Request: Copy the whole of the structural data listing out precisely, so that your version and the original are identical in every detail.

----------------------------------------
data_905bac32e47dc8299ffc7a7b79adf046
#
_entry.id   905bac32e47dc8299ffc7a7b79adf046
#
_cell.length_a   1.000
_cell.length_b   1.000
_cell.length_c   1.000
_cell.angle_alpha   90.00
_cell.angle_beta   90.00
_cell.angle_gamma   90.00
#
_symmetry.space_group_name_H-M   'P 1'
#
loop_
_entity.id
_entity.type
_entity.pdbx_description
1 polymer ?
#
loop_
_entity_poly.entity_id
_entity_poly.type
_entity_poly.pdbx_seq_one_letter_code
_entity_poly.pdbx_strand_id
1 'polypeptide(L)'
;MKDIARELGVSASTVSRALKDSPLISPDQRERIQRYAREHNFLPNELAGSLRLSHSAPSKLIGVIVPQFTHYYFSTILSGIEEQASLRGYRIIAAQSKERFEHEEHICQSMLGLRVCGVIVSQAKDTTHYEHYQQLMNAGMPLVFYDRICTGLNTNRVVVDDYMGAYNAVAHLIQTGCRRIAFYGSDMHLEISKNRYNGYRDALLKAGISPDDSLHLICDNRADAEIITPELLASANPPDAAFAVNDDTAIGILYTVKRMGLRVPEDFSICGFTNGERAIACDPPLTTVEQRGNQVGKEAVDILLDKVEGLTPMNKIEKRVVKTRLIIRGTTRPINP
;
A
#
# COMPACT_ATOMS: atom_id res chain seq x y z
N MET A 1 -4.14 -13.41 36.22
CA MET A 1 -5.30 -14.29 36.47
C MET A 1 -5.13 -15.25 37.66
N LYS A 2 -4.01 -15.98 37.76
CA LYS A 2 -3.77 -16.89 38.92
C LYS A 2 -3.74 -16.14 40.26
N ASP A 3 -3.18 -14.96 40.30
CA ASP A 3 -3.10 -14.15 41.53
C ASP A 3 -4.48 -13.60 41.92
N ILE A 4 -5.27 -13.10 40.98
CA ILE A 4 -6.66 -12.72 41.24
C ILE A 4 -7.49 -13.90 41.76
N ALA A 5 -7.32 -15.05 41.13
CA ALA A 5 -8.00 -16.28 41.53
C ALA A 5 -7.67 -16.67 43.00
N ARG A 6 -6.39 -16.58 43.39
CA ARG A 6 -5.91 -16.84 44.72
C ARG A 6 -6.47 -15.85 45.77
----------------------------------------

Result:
data_905bac32e47dc8299ffc7a7b79adf046
#
_entry.id   905bac32e47dc8299ffc7a7b79adf046
#
_cell.length_a   1.000
_cell.length_b   1.000
_cell.length_c   1.000
_cell.angle_alpha   90.00
_cell.angle_beta   90.00
_cell.angle_gamma   90.00
#
_symmetry.space_group_name_H-M   'P 1'
#
loop_
_entity.id
_entity.type
_entity.pdbx_description
1 polymer ?
#
loop_
_entity_poly.entity_id
_entity_poly.type
_entity_poly.pdbx_seq_one_letter_code
_entity_poly.pdbx_strand_id
1 'polypeptide(L)'
;MKDIARELGVSASTVSRALKDSPLISPDQRERIQRYAREHNFLPNELAGSLRLSHSAPSKLIGVIVPQFTHYYFSTILSGIEEQASLRGYRIIAAQSKERFEHEEHICQSMLGLRVCGVIVSQAKDTTHYEHYQQLMNAGMPLVFYDRICTGLNTNRVVVDDYMGAYNAVAHLIQTGCRRIAFYGSDMHLEISKNRYNGYRDALLKAGISPDDSLHLICDNRADAEIITPELLASANPPDAAFAVNDDTAIGILYTVKRMGLRVPEDFSICGFTNGERAIACDPPLTTVEQRGNQVGKEAVDILLDKVEGLTPMNKIEKRVVKTRLIIRGTTRPINP
;
A
#
# COMPACT_ATOMS: atom_id res chain seq x y z
N MET A 1 -4.14 -13.41 36.22
CA MET A 1 -5.30 -14.29 36.47
C MET A 1 -5.13 -15.25 37.66
N LYS A 2 -4.01 -15.98 37.76
CA LYS A 2 -3.77 -16.89 38.92
C LYS A 2 -3.74 -16.14 40.26
N ASP A 3 -3.18 -14.96 40.30
CA ASP A 3 -3.10 -14.15 41.53
C ASP A 3 -4.48 -13.60 41.92
N ILE A 4 -5.27 -13.10 40.98
CA ILE A 4 -6.66 -12.72 41.24
C ILE A 4 -7.49 -13.90 41.76
N ALA A 5 -7.32 -15.05 41.13
CA ALA A 5 -8.00 -16.28 41.53
C ALA A 5 -7.67 -16.67 43.00
N ARG A 6 -6.39 -16.58 43.39
CA ARG A 6 -5.91 -16.84 44.72
C ARG A 6 -6.47 -15.85 45.77